WHEN she first met her future husband, Diana Spencer was a shy 19-year-old with little experience of life.
Within 10 months she was walking down the aisle with Prince Charles, then 32, in the most high profile wedding of all time, with the eyes of the world upon her.
With the fourth series of The Crown focussing on the couple’s romance and the subsequent breakdown of their marriage, there’s renewed interest in what went on behind the closed doors of Kensington Palace.
Now dating expert Karen Mooney, who once worked in the Royal household, says Prince Charles and Princess Diana were a match made in hell – and were never going to work.
“The marriage was doomed from the start,” she exclusively tells the Sun.
“They had nothing in common. She was in awe of him and he was the Prince of Wales. It was a bit like a fairy tale for her. But, of course, it ended up being completely the reverse.”
But Karen is keen to point out Prince Charles was not the villain of the piece but a victim of circumstance.
“Charles was desperately unhappy with the situation too,” she says.
“Obviously, he was in love with Camilla Parker-Bowles at the time but he was the next in line to the throne, so he had to find somebody to bear his heirs and he did what was expected of him.
“It’s terribly sad. Hopefully, the Royal family has now evolved and realised that people have to marry for love.”
Whirlwind romance moved too fast
The whirlwind romance of Prince Charles and the teenage Diana Spencer captured the imagination of the nation.
The sweet-natured nursery school teacher and the heir to the throne first met when she was 16 and Charles was dating her older sister Sarah, in 1977.
Three years later when both romance blossomed after they were both invited to stay at Philip de Pass’s house in Sussex.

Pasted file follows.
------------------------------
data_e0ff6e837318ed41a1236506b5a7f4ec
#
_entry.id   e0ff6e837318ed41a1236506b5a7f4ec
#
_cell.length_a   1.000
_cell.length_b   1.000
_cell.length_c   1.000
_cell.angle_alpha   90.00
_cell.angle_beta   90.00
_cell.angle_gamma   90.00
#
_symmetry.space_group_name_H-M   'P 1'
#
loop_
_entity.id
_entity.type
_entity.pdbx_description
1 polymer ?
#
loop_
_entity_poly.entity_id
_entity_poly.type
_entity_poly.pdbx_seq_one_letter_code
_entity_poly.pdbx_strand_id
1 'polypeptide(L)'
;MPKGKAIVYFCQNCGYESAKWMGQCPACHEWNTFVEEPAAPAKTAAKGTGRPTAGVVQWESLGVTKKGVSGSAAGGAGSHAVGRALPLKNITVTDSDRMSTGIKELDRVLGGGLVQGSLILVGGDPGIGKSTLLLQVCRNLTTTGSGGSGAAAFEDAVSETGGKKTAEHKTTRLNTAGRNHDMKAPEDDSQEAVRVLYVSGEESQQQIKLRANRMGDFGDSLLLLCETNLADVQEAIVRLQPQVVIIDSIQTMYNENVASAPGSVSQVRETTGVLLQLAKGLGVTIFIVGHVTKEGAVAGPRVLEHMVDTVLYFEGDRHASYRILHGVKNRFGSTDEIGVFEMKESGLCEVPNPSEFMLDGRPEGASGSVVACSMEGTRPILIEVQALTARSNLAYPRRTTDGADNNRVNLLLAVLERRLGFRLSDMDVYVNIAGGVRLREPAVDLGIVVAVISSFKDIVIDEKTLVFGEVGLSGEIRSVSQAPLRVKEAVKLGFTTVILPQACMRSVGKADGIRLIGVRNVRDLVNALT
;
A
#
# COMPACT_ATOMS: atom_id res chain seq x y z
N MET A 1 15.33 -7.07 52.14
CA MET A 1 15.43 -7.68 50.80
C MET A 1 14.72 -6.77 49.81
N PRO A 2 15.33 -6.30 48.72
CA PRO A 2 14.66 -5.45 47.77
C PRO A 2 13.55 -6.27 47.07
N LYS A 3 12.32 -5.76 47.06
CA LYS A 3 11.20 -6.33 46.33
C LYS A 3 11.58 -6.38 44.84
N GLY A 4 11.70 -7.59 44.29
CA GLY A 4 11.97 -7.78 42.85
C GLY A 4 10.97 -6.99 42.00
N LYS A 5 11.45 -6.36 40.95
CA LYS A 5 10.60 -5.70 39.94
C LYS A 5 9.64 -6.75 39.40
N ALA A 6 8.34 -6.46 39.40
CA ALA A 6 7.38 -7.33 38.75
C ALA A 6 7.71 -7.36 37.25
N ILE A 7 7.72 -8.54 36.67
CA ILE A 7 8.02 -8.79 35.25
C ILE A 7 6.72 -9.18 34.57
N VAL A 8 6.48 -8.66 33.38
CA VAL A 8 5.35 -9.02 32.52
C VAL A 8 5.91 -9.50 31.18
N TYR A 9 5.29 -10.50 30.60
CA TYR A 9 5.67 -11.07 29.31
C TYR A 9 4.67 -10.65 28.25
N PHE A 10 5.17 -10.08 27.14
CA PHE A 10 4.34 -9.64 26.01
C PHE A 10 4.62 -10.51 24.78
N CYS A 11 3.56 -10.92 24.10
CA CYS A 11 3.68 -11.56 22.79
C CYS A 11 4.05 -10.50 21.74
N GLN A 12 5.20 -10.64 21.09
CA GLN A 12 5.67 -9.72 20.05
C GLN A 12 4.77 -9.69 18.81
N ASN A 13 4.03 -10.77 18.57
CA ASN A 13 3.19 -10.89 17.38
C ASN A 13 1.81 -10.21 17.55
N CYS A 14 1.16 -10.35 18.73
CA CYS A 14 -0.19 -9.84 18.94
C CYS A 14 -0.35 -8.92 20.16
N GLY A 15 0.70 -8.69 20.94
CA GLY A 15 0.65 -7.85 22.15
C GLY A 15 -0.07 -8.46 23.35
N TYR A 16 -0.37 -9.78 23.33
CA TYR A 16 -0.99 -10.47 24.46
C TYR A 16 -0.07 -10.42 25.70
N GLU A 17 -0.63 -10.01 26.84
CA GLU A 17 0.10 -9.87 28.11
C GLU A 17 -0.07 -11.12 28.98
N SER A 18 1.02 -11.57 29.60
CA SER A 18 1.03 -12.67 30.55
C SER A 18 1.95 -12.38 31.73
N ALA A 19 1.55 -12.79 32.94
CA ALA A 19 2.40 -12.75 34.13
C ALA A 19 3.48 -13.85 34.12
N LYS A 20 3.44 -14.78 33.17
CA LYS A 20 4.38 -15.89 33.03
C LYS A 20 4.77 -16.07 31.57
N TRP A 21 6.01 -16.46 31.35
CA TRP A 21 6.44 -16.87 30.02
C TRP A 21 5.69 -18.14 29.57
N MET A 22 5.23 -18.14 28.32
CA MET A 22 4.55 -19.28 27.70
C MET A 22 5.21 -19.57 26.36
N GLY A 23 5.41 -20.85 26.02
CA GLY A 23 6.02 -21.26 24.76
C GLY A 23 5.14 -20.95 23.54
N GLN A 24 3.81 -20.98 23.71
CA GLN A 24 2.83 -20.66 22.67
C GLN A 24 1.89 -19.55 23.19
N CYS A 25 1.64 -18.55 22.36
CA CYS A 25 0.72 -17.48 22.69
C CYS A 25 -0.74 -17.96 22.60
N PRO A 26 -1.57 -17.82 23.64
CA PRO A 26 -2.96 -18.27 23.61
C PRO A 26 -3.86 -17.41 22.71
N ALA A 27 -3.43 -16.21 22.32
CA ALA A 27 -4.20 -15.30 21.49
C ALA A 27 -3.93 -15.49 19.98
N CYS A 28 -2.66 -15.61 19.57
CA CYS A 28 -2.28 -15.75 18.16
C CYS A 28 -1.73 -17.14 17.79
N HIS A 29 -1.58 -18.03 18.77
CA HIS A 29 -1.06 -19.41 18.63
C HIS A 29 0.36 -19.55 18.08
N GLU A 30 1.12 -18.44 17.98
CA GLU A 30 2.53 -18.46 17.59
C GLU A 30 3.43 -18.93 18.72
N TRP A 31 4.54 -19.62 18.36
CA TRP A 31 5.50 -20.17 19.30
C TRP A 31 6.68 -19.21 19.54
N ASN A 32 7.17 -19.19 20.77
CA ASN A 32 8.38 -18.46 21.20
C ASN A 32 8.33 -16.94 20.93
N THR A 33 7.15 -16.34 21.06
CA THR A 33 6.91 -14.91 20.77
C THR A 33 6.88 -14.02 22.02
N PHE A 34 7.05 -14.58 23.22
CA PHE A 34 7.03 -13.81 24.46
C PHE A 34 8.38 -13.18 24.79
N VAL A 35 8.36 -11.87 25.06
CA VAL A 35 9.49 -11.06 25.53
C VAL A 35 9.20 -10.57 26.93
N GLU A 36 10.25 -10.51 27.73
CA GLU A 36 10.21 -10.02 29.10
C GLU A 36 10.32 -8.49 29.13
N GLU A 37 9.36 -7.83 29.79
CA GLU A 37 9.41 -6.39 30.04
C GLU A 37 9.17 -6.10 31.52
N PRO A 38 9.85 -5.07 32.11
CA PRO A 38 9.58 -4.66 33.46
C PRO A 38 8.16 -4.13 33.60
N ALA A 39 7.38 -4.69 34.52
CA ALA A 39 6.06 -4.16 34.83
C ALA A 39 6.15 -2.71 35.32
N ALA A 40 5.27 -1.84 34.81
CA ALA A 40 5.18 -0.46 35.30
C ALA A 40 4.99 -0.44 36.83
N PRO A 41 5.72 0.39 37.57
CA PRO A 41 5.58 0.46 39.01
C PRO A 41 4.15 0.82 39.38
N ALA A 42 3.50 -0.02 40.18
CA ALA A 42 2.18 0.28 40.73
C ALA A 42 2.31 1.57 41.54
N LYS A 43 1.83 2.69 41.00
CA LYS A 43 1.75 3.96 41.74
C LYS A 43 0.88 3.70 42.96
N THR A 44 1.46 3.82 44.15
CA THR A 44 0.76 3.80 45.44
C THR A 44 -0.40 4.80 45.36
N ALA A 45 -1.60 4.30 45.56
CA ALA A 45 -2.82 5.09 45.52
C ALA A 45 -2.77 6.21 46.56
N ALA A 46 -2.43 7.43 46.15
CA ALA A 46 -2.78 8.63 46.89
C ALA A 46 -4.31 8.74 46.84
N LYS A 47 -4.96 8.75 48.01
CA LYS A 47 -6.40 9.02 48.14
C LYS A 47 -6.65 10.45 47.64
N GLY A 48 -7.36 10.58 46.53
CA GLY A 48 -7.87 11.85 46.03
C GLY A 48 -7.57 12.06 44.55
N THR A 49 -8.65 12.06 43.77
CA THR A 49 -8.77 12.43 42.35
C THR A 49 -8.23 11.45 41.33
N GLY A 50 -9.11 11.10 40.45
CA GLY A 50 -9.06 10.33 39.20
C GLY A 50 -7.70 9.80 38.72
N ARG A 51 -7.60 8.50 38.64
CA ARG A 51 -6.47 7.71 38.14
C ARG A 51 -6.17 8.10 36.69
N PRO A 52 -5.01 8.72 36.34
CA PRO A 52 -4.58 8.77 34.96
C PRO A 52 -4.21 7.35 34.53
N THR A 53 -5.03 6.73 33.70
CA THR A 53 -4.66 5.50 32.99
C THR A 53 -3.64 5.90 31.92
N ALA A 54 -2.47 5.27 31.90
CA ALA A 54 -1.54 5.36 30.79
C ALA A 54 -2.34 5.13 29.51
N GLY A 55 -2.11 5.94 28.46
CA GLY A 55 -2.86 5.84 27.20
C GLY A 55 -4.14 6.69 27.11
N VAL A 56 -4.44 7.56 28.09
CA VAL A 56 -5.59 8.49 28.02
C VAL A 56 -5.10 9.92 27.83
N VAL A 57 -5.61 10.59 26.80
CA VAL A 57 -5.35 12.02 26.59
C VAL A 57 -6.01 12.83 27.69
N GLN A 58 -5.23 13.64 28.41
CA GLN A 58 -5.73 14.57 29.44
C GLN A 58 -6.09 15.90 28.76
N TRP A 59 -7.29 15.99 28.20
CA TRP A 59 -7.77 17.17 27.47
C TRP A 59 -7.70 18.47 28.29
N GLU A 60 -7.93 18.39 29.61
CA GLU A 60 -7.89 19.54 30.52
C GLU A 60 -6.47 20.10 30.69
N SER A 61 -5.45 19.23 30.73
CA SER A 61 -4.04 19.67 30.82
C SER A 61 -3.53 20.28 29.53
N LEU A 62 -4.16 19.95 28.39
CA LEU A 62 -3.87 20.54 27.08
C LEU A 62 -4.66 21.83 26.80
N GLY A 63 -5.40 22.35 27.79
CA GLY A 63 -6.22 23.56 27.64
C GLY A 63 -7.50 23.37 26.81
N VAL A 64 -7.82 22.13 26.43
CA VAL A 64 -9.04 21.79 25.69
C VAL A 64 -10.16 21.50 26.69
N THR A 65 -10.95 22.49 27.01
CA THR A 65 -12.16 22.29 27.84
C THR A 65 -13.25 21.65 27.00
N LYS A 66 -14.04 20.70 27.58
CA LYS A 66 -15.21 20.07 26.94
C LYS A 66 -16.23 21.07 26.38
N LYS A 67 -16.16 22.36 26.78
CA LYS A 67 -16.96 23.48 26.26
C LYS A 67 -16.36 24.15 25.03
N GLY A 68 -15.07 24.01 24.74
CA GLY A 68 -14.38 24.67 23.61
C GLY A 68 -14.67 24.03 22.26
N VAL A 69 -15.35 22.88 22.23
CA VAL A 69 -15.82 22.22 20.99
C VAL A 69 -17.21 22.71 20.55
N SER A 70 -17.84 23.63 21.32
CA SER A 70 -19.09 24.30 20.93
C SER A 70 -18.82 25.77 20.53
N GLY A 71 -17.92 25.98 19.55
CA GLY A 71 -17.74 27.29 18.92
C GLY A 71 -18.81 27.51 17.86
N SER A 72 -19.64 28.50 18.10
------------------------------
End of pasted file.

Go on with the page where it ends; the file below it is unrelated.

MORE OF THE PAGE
With Charles under pressure to marry someone who could provide an heir to the throne, things moved fast, with an engagement announced in February 1981.
“From the first date to him proposing was five months and they were married after 10 months,” says Karen, founder of one of the UK’s leading introductions agency, Sara Eden, and former head of civilian staff at the Palace’s protection unit.
“They didn’t know each other and at 19 you don’t know your mind. They had nothing in common and as time went by, that really showed.”
‘Needy’ Di desperate for love
Brought up by a father who epitomised the British stiff upper lip, Prince Charles wasn’t one to gush with emotion.
But Diana, whose own parents’ divorce had left her deeply unhappy, was desperate for love.
“She was very warm, slightly childlike,” says Karen. “She needed to be needy. She needed to be liked and she wanted him to love her.
“He was a lot colder because he had been brought up as a royal, with nannies and governesses.”
Age gap and intellect gap
At 32, Charles was 13 years Diana’s senior – a factor which Karen believes played a huge part in their incompatibility.
“The age was a massive issue,” says Karen.